Oddly, the FBI documents say that the parachutes went to Boeing Flight Service in Seattle, but neither Norman nor Barry know where that facility is located, or even if it actuially existed and they assume the FBI document is incorrect.
“I used to work for Boeing and I never heard of the place,” Barry told me.
Further, Norman emphatically declares that he never spoke directly to the FBI during the parachute delivery nor subsequent investigation, yet, the Bureau’s document claims that their detailed parachute information comes from Norman.
Regardless, the FBI document, pages 226-227 of a larger Cooper case file, describe the parachutes in the following manner:
1. Civilian luxury type, tan soft cotton material outside, 26 foot while canopy inside. The parachute inside is a military parachute. The parachute has a foam pad cushion and a fray mark down the rib on the back from rubbing on metal.
2. A military backpack parachute, standard olive drab green on outside, a 28 foot white canopy on inside. He (Norman Hayden) stated that this parachute also has a foam pad cushion.
He (Hayden) stated that both parachutes bore lead seals which had not been broken and it is possible that he seals bear a confidential number, such as a rigger’s number. He (Hayden) stated that both of his parachutes were assembled for him by Mr. Earl Cossey, who works at Seattle Sky Sports in Issaquah, Washington.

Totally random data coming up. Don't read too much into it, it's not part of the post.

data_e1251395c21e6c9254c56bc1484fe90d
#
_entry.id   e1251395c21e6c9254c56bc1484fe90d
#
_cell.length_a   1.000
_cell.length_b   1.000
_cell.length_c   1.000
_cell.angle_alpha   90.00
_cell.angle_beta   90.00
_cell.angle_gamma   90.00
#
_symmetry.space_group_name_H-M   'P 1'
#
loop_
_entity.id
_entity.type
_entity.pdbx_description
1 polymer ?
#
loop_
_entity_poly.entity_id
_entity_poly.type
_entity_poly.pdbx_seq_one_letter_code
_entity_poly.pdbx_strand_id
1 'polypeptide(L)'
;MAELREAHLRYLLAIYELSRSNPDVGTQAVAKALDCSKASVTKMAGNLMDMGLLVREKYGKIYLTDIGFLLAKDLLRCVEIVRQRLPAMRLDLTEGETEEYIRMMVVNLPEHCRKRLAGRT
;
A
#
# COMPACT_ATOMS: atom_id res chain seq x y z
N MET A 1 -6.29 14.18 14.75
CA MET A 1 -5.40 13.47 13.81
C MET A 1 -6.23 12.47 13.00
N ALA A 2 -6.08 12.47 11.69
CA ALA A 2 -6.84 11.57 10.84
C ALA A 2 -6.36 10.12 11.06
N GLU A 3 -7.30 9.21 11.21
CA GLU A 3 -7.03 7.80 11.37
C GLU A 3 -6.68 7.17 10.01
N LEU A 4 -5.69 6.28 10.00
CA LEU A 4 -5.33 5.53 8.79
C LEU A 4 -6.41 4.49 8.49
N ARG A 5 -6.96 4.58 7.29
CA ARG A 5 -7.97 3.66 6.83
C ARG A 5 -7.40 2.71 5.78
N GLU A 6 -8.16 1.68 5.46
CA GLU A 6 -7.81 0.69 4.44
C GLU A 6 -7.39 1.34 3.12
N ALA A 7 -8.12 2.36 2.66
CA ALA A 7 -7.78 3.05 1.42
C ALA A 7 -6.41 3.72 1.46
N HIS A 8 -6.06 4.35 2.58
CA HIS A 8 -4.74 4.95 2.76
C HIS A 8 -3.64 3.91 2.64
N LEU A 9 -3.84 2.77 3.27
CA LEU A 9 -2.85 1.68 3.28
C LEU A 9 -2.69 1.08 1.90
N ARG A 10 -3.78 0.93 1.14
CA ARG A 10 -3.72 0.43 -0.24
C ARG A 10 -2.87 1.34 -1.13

When I inspected Norman’s chute, the outside of the rig was a container possibly made of “tan, soft cotton,” as the FBI documents describe, although it looked more like a rugged duck-cloth fabric. It appeared very much like a worn Carhartt jacket.
In addition, the canopy, which we did not pull out of the pack, was identified on the rigging card as a “white, 26-foot conical, rip-stop.” However, Norman was able to peel a couple inches of the canopy out of the container and it did look like white rip-stop nylon.
In addition, Norman says that he recalls being told that the canopy was a military issue, which comports with the FBI report. However, he does not know where he bought or when, nor from whom. He does not remember if he bought it from Cossey, or not.
Also, the lead seal was still in place by the rigging pins. On one side was stamped NWJ and the other IY3, which probably refers to the last rigger to pack the chute, an individual whose signature is hard to read on the rigging card but appears to be Wes Jeppsen, with a certification number of 532424217.
In essence, the rig was comparable to what is listed as chute #1 in the FBI “parachute” document.
Nevertheless, there were some variations.
First, the container looked old – WWII vintage – even though the manufacturing label said April 1957. Further, I didn’t see any “wear marks,” as suggested in the FBI docs.
“This is a luxury chute?” Norman sighed when I read the FBI document to him, clearly refuting this aspect of the Bureau’s characterization of the “chute not-taken.”
Compounding doubts further, the harness material looked fresh, as if it came from a more current rig. Plus, I didn’t see any special padding on them, which the FBI claims should be there.
Also, there was a rectangular foam pad, covered in grayish-blue nylon that looked like a little pillow and was located in the middle part of the harness, as if it was padding to make the rig more comfortable for an acrobatic pilot to wear.
The container was a Pioneer, type 226, as has been described in FBI reports.